The Bulletin Board or BBS [1979- 1995]  A precursor to the public Bulletin Board System was Community Memory, started in August, 1973 in Berkeley, California, using hardwired terminals located in neighborhoods.The first public dial-up Bulletin Board System was developed by Ward Christensen. According to an early interview, while he was snowed in during the Great Blizzard of 1978 in Chicago, Christensen along with fellow hobbyist Randy Suess, began preliminary work on the Computerized Bulletin Board System, or CBBS. CBBS went online on February 16, 1978 in Chicago, Illinois. CBBS, which kept a count of callers, reportedly connected 253,301 callers before it was finally retired.

Commercial Web Services [1975 – Now] Bolt, Beranek & Newman (BBN), the private contractors for ARPANET, set out to create a separate commercial version after establishing “value added carriers” was legalized in the U.S.The network they established was called Telenet and began operation in 1975, installing free public dial-up access in cities throughout the U.S. Telenet was the first packet-switching network open to the general public.

The World Wide Web [199o – Now] In 1980, Tim Berners-Lee, an independent contractor at the European Organization for Nuclear Research (CERN), Switzerland, built ENQUIRE, as a personal database of people and software models, but also as a way to play with hypertext; each new page of information in ENQUIRE had to be linked to an existing page.In 1984 Berners-Lee returned to CERN, and considered its problems of information presentation: physicists from around the world needed to share data, and with no common machines and no common presentation software. He wrote a proposal in March 1989 for “a large hypertext database with typed links”, but it generated little interest. His boss, Mike Sendall, encouraged Berners-Lee to begin implementing his system on a newly acquired NeXT workstation.He considered several names, including Information MeshThe Information Mine (turned down as it abbreviates to TIM, the WWW’s creator’s name) or Mine of Information (turned down because it abbreviates to MOI which is “Me” in French), but settled on World Wide Web. He found an enthusiastic collaborator in Robert Cailliau, who rewrote the proposal (published on November 12, 1990) and sought resources within CERN. Berners-Lee and Cailliau pitched their ideas to the European Conference on Hypertext Technology in September 1990, but found no vendors who could appreciate their vision of marrying hypertext with the Internet. MORE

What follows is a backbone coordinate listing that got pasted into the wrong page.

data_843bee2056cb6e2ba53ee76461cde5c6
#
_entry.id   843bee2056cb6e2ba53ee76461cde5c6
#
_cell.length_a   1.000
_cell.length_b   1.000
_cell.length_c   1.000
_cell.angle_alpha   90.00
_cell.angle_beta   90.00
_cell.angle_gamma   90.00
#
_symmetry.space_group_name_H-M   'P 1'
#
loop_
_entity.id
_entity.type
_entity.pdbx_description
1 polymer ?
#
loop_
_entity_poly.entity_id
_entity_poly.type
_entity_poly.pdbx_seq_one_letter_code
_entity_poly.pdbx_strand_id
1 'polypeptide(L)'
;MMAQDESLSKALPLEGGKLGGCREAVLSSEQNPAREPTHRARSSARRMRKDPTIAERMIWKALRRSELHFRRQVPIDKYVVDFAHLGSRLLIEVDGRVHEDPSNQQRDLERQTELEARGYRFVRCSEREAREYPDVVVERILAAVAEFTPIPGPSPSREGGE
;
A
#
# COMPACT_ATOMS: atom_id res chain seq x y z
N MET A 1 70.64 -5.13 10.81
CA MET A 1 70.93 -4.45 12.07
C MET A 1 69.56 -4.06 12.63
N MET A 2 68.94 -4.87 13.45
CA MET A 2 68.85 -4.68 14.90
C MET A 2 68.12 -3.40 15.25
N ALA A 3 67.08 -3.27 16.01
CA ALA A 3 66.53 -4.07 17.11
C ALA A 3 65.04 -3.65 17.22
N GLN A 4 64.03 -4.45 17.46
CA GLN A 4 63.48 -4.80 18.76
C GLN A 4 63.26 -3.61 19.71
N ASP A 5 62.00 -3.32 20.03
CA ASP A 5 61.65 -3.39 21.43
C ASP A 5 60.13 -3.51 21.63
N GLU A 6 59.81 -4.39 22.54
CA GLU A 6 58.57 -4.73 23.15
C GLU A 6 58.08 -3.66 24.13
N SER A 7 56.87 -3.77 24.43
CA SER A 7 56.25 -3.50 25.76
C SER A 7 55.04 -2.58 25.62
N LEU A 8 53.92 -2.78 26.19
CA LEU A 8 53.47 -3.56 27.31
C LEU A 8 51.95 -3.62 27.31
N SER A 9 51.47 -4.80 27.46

Email [1939 – Now] 1939 New York World’s Fair IBM sent a letter of congratulations from San Francisco to New York on an IBM radio-type, calling it a high-speed substitute for mail service in the world of tomorrow.Teleprinters were used in Germany during World War II and use spread until by the late 1960s there was a worldwide Telex network which remained important until the late 1980s. The original email systems allowed communication only between users who logged into the same host or “mainframe”. This could be hundreds or even thousands of users within an organization. MIT first demonstrated the Compatible Time-Sharing System (CTSS) in 1961. It allowed multiple users to log into the IBM 7094 from remote dial-up terminals, and to store files online on disk. This new ability encouraged users to share information in new ways. Email started in 1965 as a way for multiple users of a time-sharing mainframe computer to communicate. Among the first systems to have such a facility were SDC’s Q32 and MIT’s 1965 CTSS MAIL, Larry Breed’s 1972 APL Mailbox (which was used by the 1976 Carter/Mondale presidential campaign), the original 1972 Unixmail program, IBM’s 1981 PROFS, and Digital Equipment Corporation’s 1982 ALL-IN-1. In the early 1980s, networked personal computers on LANs became increasingly important. Server-based systems similar to the earlier mainframe systems were developed. Again these systems initially allowed communication only between users logged into the same server infrastructure. Eventually these systems could also be linked between different organizations, as long as they ran the same email system and proprietary protocol. Examples include cc:Mail, Lantastic, WordPerfect Office, Microsoft Mail, Banyan VINES and Lotus Notes – with various vendors supplying gateway software to link these incompatible systems.